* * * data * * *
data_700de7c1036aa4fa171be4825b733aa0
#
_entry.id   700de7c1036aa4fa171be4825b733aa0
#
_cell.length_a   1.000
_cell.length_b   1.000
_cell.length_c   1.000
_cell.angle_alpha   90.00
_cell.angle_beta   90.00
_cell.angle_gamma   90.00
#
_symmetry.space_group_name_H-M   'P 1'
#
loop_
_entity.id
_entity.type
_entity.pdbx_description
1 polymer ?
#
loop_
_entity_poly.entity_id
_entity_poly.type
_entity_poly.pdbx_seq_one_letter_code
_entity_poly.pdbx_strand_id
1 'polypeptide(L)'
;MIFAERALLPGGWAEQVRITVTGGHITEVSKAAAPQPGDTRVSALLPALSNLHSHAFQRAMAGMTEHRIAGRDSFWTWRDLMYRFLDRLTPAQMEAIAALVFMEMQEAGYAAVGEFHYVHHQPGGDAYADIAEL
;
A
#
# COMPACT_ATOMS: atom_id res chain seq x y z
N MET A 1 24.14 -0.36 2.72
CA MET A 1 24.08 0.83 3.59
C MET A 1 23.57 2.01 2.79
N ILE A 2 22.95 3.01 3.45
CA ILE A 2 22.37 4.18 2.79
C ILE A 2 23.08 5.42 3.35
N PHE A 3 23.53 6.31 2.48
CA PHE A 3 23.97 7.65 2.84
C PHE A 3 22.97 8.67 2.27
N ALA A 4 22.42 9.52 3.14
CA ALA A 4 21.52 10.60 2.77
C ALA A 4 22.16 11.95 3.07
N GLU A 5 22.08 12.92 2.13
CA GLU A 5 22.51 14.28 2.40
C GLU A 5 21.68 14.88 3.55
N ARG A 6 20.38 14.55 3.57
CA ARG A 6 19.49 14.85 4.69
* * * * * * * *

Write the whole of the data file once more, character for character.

data_700de7c1036aa4fa171be4825b733aa0
#
_entry.id   700de7c1036aa4fa171be4825b733aa0
#
_cell.length_a   1.000
_cell.length_b   1.000
_cell.length_c   1.000
_cell.angle_alpha   90.00
_cell.angle_beta   90.00
_cell.angle_gamma   90.00
#
_symmetry.space_group_name_H-M   'P 1'
#
loop_
_entity.id
_entity.type
_entity.pdbx_description
1 polymer ?
#
loop_
_entity_poly.entity_id
_entity_poly.type
_entity_poly.pdbx_seq_one_letter_code
_entity_poly.pdbx_strand_id
1 'polypeptide(L)'
;MIFAERALLPGGWAEQVRITVTGGHITEVSKAAAPQPGDTRVSALLPALSNLHSHAFQRAMAGMTEHRIAGRDSFWTWRDLMYRFLDRLTPAQMEAIAALVFMEMQEAGYAAVGEFHYVHHQPGGDAYADIAEL
;
A
#
# COMPACT_ATOMS: atom_id res chain seq x y z
N MET A 1 24.14 -0.36 2.72
CA MET A 1 24.08 0.83 3.59
C MET A 1 23.57 2.01 2.79
N ILE A 2 22.95 3.01 3.45
CA ILE A 2 22.37 4.18 2.79
C ILE A 2 23.08 5.42 3.35
N PHE A 3 23.53 6.31 2.48
CA PHE A 3 23.97 7.65 2.84
C PHE A 3 22.97 8.67 2.27
N ALA A 4 22.42 9.52 3.14
CA ALA A 4 21.52 10.60 2.77
C ALA A 4 22.16 11.95 3.07
N GLU A 5 22.08 12.92 2.13
CA GLU A 5 22.51 14.28 2.40
C GLU A 5 21.68 14.88 3.55
N ARG A 6 20.38 14.55 3.57
CA ARG A 6 19.49 14.85 4.69